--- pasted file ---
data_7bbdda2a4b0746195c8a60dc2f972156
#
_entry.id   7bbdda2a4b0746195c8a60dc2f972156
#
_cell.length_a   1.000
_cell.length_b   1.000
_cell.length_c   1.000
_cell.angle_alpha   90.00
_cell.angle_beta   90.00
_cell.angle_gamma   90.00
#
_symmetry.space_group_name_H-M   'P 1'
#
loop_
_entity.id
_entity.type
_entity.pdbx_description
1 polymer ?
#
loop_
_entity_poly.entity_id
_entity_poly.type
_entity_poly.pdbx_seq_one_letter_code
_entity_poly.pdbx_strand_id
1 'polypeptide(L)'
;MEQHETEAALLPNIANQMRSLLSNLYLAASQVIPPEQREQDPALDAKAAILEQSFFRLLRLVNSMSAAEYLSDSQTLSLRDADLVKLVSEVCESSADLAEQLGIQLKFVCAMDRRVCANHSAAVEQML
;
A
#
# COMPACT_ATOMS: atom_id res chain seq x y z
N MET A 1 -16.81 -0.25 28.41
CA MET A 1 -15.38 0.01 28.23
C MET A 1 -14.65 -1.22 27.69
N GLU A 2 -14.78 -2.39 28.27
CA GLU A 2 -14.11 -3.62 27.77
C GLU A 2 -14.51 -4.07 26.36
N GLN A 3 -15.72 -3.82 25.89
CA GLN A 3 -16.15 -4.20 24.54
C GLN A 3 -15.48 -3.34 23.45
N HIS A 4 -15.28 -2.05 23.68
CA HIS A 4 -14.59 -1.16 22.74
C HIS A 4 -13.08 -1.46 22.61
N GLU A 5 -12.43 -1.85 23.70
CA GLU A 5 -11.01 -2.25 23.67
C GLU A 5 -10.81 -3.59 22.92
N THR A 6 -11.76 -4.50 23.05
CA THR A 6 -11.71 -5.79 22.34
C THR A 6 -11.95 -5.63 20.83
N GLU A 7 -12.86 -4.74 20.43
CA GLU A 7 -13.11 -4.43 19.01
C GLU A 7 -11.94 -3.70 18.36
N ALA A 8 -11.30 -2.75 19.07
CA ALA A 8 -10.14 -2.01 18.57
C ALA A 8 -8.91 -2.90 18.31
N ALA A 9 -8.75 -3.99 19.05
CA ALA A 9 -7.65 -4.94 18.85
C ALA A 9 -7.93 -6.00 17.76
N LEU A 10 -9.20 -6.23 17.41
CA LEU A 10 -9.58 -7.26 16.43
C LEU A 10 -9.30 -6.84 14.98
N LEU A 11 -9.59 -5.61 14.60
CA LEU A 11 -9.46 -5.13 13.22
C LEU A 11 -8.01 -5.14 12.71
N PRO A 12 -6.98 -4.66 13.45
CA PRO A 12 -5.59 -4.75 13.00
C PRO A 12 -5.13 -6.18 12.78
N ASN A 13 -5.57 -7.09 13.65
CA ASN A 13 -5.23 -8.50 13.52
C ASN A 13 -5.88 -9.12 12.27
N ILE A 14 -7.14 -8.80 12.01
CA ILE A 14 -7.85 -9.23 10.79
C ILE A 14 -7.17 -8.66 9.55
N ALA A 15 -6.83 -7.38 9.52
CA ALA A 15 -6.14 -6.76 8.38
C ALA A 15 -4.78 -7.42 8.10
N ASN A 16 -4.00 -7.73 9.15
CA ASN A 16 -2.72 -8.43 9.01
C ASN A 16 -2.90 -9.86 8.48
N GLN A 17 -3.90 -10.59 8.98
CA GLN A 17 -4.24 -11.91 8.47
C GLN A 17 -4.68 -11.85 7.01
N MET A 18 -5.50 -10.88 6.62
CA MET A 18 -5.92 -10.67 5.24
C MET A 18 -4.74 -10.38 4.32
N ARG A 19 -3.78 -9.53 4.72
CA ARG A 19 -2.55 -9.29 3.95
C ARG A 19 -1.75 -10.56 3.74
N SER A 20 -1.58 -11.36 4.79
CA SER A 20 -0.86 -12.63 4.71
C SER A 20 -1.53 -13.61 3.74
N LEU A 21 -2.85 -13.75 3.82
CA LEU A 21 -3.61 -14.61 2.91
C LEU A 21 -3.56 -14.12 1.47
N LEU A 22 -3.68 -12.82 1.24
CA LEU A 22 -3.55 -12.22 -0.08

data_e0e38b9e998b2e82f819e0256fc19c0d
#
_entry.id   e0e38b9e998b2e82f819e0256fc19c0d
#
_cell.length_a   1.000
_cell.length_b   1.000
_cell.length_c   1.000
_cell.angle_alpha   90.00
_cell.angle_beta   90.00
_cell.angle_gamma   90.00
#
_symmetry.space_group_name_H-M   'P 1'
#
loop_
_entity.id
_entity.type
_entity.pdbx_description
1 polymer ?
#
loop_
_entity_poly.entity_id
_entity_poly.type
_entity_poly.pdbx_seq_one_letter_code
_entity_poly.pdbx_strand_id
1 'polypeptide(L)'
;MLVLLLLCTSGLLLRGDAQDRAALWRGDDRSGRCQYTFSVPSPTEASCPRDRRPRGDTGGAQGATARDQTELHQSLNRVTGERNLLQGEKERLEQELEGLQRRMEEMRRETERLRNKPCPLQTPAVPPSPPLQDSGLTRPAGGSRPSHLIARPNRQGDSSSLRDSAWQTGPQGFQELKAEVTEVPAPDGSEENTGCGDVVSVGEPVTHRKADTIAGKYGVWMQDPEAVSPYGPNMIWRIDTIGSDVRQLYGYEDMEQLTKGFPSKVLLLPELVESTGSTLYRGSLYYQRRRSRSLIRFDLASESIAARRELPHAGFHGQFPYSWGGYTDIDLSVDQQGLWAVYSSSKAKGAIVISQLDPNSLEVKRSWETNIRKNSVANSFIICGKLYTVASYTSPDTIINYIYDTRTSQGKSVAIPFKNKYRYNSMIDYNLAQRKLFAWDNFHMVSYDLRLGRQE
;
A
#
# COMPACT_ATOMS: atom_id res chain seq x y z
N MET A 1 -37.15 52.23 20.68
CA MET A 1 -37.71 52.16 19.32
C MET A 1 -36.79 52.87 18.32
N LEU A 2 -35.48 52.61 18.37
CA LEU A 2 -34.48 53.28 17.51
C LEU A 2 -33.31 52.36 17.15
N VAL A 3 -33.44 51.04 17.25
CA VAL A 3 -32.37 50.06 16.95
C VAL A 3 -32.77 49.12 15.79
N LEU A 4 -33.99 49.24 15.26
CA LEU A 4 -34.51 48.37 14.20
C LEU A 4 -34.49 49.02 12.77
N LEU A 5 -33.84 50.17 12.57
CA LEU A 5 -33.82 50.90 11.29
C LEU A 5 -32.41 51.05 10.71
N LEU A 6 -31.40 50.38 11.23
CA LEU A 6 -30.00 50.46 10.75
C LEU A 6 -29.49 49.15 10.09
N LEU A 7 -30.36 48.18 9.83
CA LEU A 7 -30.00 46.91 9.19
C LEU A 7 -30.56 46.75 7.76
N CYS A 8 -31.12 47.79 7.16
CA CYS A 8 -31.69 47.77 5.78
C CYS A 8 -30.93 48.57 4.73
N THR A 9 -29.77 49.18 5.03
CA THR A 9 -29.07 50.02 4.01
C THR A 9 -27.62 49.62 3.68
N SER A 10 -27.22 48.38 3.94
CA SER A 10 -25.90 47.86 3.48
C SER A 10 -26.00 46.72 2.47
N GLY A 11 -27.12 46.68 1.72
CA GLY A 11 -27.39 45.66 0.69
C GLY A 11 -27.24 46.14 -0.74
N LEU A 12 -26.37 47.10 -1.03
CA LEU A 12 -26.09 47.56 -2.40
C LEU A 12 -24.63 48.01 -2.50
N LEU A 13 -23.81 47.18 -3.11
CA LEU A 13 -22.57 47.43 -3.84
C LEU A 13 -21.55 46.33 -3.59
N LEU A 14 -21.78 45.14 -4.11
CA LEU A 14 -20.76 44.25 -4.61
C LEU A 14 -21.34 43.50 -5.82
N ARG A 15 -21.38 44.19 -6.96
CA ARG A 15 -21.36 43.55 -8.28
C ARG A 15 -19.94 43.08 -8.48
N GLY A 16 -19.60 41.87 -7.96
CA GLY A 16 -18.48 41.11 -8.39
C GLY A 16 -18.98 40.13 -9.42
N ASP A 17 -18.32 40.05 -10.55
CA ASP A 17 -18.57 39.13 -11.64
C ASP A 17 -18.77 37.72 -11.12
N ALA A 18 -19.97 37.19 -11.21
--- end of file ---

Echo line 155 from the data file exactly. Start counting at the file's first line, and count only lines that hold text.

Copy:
C SER A 10 -26.00 46.72 2.47